Tamil Nadu Election 2021 Tamils do not pray only in temples; They see them as a communal space that confirms social unity.
In early November, Tamil Nadu BJP President L Murugan embarked on a ‘dispersal journey’ to cover these six places; Arupadayedubhagwan Murugan was considered one of the indigenous Tamil deities. The plan was based on the BJP’s most successful blueprint, a yatra in the name of God. This is according to the senior brass of the BJP in Tamil Nadu. Yatra Tamil Nadu is a spiritual country, and the intention was to send a message that “Lord Muruga will not be insulted.”
Saffron, well, the spear of the deity in El Murugan’s picture may still be the most elusive and conflicting image seen in Tamil politics, known for its symbolism. Tamil Nadu has long held the subject of tolerance and secularism, and the visit was a polarizing influence.
The Waitriville Yatra also ignited the wrath of the AIADMK, a BJP ally. Through its official mouthpiece, Namadhu Amma, the party hit out at the BJP, saying that Tamil Nadu is a state of peace and harmony, and no one would be allowed to behave adversely. journey.
Tamil Nadu temples have been of great importance for at least the last 15 centuries. Not only are these places of worship, they are also important in the social, economic and political development of their communities. The people of Tamil Nadu have gathered at the temple to offer their prayers and gather as a community and participate in the ritual of rebuilding social unity.
According to eminent scholar Arjun Appadurai, the Tamil temple is considered a stage, a ‘symbolic place’ where social status is displayed publicly and sometimes challenged. The Tamil Temple Cement is a place of introduction where you can see pop-ups of the Morgan Temple in different parts of the world, from Morgan to Mauritius to the border town of Moreh in Singapore. There are now Murugan temples on five continents, resulting in unity among the Tamil provinces on these continents.
Indeed, the revival of Tamil culture coincided with the renovation and popularization of Murugan temples across the state. M Karunanidhi, a five-time chief minister and chairman of Amec, accepted this, saying that Murugan was the deity of the DMK in the temple town of Palani in 1971. Similarly, Tamil identity is emphasized through the Mariamman temple, where versions of different Kali / Durga “Amman” expressions can be found throughout the state. The faith of Murugan and Amman is so strong in Tamil Nadu that for centuries, the people’s social, political, and economic life revolved around people’s temples and their deities.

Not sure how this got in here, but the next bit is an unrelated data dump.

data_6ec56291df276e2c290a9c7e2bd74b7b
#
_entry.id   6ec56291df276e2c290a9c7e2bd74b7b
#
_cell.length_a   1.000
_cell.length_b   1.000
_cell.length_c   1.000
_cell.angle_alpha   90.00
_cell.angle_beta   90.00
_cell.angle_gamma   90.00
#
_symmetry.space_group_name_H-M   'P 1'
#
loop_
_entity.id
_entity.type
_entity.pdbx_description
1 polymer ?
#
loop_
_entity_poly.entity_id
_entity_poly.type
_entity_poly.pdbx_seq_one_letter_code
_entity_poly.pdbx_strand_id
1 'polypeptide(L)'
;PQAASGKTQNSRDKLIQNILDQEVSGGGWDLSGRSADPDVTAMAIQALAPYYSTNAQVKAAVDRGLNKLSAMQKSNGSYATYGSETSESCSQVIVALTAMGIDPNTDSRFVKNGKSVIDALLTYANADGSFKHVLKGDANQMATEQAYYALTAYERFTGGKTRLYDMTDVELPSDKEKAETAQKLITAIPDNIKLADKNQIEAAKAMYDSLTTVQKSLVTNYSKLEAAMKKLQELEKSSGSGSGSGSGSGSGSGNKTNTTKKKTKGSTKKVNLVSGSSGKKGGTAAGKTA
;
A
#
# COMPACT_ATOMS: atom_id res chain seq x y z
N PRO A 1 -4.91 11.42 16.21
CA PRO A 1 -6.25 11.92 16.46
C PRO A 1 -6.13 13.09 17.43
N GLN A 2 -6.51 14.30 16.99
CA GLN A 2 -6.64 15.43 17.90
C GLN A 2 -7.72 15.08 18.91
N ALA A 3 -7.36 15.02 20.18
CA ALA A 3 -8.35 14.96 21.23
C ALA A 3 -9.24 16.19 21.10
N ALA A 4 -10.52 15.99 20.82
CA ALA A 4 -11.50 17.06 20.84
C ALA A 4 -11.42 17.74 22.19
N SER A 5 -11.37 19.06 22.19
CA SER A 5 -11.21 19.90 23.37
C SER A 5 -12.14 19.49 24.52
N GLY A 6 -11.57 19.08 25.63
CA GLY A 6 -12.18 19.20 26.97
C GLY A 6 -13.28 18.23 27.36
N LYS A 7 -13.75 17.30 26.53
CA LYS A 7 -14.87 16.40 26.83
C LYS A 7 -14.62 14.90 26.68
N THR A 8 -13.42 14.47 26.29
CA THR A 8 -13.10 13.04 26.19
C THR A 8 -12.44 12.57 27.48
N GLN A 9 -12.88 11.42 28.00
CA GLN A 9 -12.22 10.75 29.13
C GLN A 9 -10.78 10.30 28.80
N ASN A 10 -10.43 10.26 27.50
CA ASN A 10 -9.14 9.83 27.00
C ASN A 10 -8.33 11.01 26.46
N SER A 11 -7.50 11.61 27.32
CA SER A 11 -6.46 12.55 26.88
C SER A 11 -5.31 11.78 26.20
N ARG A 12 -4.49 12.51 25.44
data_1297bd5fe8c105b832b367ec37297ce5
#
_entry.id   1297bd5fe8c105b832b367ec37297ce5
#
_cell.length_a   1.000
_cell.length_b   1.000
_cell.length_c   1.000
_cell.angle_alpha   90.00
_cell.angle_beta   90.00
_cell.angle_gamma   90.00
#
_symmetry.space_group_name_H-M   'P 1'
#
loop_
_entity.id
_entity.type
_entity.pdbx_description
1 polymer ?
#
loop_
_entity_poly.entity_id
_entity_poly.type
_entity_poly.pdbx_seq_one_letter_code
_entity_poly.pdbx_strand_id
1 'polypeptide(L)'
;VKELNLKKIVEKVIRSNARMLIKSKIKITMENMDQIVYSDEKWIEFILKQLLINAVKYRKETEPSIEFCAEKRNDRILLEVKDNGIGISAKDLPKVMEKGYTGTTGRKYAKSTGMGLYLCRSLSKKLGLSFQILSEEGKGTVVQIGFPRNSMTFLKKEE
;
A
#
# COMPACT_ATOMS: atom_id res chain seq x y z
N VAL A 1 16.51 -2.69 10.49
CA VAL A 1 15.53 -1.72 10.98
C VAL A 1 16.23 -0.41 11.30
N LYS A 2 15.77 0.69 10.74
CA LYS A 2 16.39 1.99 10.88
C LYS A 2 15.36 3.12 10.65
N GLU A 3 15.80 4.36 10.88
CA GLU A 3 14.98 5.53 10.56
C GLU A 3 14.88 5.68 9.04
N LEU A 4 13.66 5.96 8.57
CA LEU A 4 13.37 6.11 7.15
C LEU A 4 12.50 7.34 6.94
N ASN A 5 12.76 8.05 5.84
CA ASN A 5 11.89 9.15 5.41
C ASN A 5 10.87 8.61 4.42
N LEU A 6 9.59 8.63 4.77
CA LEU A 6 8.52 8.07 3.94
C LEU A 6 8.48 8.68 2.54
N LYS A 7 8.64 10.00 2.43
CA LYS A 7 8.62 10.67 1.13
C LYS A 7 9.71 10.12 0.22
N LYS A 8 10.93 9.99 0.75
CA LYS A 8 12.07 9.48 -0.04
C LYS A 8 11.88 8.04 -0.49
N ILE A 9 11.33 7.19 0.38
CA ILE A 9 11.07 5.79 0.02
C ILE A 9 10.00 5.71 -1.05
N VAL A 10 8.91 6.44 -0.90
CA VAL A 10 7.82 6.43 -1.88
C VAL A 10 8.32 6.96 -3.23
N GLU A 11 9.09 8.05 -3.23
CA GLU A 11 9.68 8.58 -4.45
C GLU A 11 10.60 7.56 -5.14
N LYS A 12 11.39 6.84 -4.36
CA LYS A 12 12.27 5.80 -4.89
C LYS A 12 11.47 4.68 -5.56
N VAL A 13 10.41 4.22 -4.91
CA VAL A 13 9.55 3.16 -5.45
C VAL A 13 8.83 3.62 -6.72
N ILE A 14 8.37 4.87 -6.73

The production of collective identities of “Tamils” has long been prevalent in the region, particularly in six residences, as a network of temples can be mapped, demarcated, and shown where not a common identity Can be given.
This includes a misconception of Hinduism in Tamil Nadu, as the Tamil temple has not recognized the people of this state’s collective identity for many centuries.
French sociologist Pierre-Yves Trolley highlighted an important point, where he argued that Tamil temples were central to local development and the beginning of population growth. In fact, no city in South India is randomly established, but there is always a myth that there is a myth that there is a divine manifestation (usually a grave). Linga or any goddess) Madurai, Tiruvannamalai, Tiruchengdu, Palani are excellent examples of this. Even in the vast city of Chennai, Kapaleeswarar and Parthasarathy temples originated as centers in the Mylapore and Triplican regions. The statement that Tamil Hindus are in danger seems contradictory because an important part of Tamil identity is to be religious.
Another strategy of the BJP is to portray the DMK as an anti-Hindu party, which attacked the DMK’s long legacy of atheism and rationalism. Although atheism has long been the ideology of the Dravidian Kazhagam (DK), DMK members have followed the Tamil tradition of deep faith in Murugan and Amman. For decades, local group leaders have contributed to the wealth of their local temple and have held the sacred tradition of feeding food to large numbers of people within the temple. When I went to a party leader’s house, I saw a large puja room with a huge portrait of Murugan and once told the local DMK leader to wait for more than an hour after finishing his morning puja Gone.
G. G. Mastan, Secretary of DMK Minority Branch, G. Mastan contributed Rs 11,000 in Ram temple’s construction in Ayodhya. He further claims that he has participated in more than 320 temple festivals in the last five years. The DMK manifesto for the upcoming elections has allocated Rs 1,000 crore for renovation and sanctification of Hindu temples and promised people of all castes the chance to become priests. All these activities are part of this local community involvement and living reality, as the DMK is a cadre-based party with a deep connection to the ground reality.
The DMK has long disproportionately stated that it is not against any religion or temple, but against the concept of Brahmanism, where Brahmins are superior at birth and others inferior. This rationalism and secularism allowed for the interpretation and re-interpretation of Tamil identity and Hinduism. If Muruga and Amman are not subject to interpretation and thus reinterpreted, they will not continue to guide the Tamil people for centuries, something that Lord Rama and Hinduism do not allow.
For Tamil Nadu, this rationality and secularism is not a bug, but is characterized by the continuity of its identity.
The author is an alumnus of the Harvard Graduate School of Education and an independent researcher who works at the intersection of race, politics, and education. Published opinions are personal